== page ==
ASU President Michael Crow is staking $60,000 in bonus cash on a magazine’s college rankings that have never been kind to his university. This year, U.S. News & World Report again lists Arizona State University as a “third-tier” academic institution, deprived of even a numerical rank.
Regardless, when the Arizona Board of Regents last week approved $150,000 in performance bonuses for Crow, it included the expectation that ASU improve in U.S. News’ eyes.
That is among 10 separate goals for improvement set by the regents. Those include increasing freshman retention and the university’s graduation rate, to name a couple. For each goal achieved, Crow is to receive $10,000; if he completes all 10, he gets an extra $50,000.
Not all of the regents said they were comfortable including a magazine ranking with goals like increasing the number of Arizona’s minorities that enroll at ASU.
“We had a long conversation on that, and I guess it’s a perception thing, it’s an image thing that personally I’m not that enamored with,” said Robert Bulla, the board president. “But some folks are.”
And Crow insisted the magazine ranking goal remain, Bulla said.
U.S. News’ rankings are arguably the most widely consumed analysis of the nation’s universities. Within higher education, there is a legion of critics skeptical of the magazine’s methodology. They argue that U.S. News’ measures are hugely subjective and have little to do with the quality of a university’s instruction.
Elizabeth Capaldi, Arizona State provost, just this week derided the magazine when talking about a different ranking of graduate programs. “It’s like U.S. News to me — it’s not an intellectual endeavor where you actually try to analyze and figure out what the faculty are doing so you can compare them in a meaningful way,” Capaldi told Inside HigherEd, an online publication that reports on academia.
The ranking’s formula gives greatest weight — 25 percent — to the results of a survey that asks the nation’s university executives about “intangibles such as faculty dedication to teaching,” the magazine states.
Such results are the product of reputation, not performance.
Crow said he focuses on a different set of data when looking at U.S. News’ rankings: six-year graduation rates. The measure shows the percentage of ASU students who complete degrees within six years of enrolling.
At Arizona State, only 55 percent of students graduated within that time frame in 2005.
“I agree that those rankings are subjective,” Crow said, “but within their subjectivity, there is an element to them that we feel bad about.”
ASU is on the cusp of stepping up from the third tier into the list of the top 50 percent of universities in the nation, as judged by U.S. News. Its peer institutions have given it an assessment score of 3.3 on a scale of one to five, the highest of any third-tier school. The University of Arizona, which ties for 98th best university, is scored a 3.6 by its peers.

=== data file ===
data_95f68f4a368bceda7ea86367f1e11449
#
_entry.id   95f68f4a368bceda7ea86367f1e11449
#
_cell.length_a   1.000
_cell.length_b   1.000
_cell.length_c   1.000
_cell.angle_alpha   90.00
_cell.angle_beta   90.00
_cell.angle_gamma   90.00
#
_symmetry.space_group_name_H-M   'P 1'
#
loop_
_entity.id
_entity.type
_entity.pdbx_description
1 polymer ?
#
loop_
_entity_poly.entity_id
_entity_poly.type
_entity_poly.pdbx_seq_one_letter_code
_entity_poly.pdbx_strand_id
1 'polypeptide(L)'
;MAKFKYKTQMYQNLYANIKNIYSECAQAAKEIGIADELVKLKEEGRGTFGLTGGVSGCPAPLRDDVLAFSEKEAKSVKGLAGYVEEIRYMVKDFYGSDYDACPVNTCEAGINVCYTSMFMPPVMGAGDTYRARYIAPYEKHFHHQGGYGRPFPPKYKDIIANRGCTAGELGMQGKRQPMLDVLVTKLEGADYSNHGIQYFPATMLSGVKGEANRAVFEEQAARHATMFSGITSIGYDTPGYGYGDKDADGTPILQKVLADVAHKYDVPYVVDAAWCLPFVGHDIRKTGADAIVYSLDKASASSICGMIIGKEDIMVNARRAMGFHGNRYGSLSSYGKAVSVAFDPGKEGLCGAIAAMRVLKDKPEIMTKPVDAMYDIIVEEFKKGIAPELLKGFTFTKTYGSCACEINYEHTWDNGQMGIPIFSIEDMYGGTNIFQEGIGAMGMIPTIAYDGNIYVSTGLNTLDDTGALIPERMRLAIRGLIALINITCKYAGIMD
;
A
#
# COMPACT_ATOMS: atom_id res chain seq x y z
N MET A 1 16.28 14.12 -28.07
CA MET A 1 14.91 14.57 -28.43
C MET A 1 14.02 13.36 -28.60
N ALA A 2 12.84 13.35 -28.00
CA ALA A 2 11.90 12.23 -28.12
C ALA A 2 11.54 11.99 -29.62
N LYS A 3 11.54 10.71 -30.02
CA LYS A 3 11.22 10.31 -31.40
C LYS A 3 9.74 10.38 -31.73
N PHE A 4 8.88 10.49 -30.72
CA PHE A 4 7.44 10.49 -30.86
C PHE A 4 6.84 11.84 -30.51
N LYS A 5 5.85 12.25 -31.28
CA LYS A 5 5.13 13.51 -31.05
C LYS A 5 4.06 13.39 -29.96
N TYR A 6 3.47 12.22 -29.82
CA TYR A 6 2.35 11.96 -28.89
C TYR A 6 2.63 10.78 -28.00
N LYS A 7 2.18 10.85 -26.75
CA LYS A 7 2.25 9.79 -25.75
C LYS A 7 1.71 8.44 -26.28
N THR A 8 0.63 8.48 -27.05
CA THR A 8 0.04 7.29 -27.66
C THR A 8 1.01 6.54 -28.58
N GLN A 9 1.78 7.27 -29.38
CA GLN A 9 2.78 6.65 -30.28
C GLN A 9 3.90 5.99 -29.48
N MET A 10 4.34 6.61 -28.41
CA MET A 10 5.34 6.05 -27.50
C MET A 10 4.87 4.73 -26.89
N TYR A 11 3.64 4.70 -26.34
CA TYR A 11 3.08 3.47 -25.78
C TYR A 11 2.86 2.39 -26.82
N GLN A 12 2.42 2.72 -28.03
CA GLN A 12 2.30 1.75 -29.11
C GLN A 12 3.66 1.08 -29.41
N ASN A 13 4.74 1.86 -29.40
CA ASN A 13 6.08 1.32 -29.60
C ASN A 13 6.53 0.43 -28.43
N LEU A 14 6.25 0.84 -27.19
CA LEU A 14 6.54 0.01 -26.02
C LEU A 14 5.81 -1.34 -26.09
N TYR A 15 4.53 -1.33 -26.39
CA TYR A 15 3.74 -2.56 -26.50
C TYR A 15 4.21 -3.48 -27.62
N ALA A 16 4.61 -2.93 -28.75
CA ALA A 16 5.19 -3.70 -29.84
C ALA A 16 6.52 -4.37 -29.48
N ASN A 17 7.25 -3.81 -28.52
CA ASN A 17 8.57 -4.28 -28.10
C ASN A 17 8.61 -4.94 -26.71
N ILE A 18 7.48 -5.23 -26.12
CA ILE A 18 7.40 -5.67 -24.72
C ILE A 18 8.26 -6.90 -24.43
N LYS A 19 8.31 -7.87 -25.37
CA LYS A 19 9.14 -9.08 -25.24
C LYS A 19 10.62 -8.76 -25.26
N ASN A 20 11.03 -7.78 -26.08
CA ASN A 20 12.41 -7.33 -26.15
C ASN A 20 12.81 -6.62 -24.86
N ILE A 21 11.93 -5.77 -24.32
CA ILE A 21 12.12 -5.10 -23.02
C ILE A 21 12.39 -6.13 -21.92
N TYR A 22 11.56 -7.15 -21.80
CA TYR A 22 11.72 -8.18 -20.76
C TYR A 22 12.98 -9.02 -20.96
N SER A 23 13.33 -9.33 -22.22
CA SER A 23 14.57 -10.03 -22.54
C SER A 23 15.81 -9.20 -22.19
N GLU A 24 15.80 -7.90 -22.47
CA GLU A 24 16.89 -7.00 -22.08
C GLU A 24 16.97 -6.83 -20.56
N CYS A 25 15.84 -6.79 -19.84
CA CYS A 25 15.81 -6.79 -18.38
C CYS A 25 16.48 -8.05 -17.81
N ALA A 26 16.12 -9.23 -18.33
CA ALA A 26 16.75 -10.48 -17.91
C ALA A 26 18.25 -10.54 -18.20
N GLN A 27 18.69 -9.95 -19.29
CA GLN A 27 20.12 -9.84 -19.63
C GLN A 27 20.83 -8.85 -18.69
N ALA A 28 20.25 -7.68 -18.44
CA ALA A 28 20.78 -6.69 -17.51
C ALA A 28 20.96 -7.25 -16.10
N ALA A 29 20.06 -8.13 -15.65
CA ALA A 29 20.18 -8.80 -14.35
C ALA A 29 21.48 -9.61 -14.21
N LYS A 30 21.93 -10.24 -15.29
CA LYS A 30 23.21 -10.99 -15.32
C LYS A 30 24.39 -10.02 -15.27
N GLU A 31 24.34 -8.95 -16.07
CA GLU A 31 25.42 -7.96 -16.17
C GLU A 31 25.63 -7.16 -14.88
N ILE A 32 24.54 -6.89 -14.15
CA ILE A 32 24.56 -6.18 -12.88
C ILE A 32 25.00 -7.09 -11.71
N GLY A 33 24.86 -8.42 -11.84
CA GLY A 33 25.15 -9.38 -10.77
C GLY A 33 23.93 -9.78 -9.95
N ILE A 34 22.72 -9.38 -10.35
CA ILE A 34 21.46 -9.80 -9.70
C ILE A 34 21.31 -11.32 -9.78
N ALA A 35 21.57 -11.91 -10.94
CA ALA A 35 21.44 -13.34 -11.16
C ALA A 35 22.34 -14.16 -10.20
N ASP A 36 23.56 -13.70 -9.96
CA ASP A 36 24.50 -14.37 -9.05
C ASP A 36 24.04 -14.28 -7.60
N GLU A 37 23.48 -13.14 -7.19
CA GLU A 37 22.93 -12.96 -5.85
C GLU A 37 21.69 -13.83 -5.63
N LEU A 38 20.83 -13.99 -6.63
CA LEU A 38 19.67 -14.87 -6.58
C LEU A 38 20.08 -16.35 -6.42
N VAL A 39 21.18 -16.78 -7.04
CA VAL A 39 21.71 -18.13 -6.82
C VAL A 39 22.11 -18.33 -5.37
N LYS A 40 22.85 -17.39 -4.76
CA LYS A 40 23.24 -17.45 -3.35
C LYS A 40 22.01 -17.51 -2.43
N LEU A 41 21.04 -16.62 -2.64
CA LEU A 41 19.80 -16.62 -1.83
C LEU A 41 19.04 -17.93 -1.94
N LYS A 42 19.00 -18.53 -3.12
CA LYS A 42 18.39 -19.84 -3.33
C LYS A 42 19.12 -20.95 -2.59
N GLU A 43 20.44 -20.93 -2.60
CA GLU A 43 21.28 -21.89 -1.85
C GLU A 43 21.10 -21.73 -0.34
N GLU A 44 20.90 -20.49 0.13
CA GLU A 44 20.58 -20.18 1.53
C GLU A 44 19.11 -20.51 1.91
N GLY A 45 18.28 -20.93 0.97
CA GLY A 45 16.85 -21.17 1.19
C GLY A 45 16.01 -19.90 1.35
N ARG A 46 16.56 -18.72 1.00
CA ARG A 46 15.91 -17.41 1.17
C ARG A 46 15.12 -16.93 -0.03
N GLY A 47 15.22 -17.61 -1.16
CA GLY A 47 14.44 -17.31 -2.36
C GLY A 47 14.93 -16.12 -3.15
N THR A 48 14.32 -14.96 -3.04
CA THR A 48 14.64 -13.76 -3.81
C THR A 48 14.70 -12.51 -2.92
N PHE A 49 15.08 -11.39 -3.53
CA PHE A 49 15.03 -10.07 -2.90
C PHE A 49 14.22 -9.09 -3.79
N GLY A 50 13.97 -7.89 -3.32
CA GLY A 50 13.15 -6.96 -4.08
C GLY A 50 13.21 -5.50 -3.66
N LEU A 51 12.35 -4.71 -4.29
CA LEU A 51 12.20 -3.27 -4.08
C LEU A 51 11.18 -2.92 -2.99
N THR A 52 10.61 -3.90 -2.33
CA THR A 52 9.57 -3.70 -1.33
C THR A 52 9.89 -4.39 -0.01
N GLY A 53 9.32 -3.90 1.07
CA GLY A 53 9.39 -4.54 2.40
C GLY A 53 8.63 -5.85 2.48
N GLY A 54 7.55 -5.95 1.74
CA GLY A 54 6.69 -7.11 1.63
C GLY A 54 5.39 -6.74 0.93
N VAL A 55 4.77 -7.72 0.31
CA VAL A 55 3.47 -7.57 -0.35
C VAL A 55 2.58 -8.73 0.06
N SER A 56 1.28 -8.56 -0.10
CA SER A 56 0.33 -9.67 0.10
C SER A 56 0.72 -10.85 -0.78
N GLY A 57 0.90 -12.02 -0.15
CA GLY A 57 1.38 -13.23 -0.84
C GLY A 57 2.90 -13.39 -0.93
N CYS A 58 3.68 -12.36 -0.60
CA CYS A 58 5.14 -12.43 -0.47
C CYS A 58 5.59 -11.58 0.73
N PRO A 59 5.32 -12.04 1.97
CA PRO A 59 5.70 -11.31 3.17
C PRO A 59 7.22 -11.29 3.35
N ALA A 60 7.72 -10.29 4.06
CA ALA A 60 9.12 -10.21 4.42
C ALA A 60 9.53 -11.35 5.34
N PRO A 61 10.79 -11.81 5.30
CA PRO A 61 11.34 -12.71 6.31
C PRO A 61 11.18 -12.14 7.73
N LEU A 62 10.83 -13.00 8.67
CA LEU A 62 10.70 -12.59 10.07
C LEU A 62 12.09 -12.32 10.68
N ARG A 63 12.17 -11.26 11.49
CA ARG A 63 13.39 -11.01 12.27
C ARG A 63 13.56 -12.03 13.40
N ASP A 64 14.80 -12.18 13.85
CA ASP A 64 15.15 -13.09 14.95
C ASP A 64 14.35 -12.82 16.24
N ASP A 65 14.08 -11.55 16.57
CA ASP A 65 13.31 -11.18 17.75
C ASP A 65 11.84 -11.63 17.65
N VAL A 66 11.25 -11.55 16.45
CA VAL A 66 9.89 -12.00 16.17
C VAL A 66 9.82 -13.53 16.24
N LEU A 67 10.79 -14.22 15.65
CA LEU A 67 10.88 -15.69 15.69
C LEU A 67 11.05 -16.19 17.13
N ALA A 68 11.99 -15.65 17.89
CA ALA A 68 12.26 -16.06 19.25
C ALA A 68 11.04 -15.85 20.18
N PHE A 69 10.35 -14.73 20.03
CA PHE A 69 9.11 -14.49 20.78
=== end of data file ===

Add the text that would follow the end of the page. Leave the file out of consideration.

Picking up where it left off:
Besides graduation rates, what appears to be holding ASU down in the rankings are its funding per student, which is about $6,500, and its freshman retention rate — more than 20 percent of students drop out or fail before their sophomore year.
Another hindrance is the university’s student selectivity. Ninety-one percent of Arizona State applicants get in — and that’s unlikely to ease. Crow has pledged to continue admitting marginal students.
Though much of the data that go into the rankings are considered valuable, some have virtually nothing to do with student and faculty performance. One such measure is the percentage of alumni who donate to the university.
Last year, Capaldi told the Tribune some elite universities likely would rank beneath schools such as ASU if student improvement were actually tracked.
The Collegiate Learning Assessment, a standardized test that measures critical thinking, might offer one such example.
Northern Arizona University is relegated to U.S. News’ fourth and bottom tier, despite assessment results from last year showing its students’ critical thinking skills have improved significantly. ASU’s assessment results were below what was expected.
Bulla said he and Crow are still negotiating how much ASU must improve in each area by the time his contract ends next year to earn his bonus. The U.S. News rankings are the one category that Crow doesn’t have control over.
“Of course,” Bulla said, “I was kidding him that you can’t bribe.”
U.S. News & World Report on ASU
Rank: 50th-75th percentile
Reputational Score (with 1 being worst and 5 best): 3.3
SAT: Majority score between 990-1230
Graduation Rate: 55%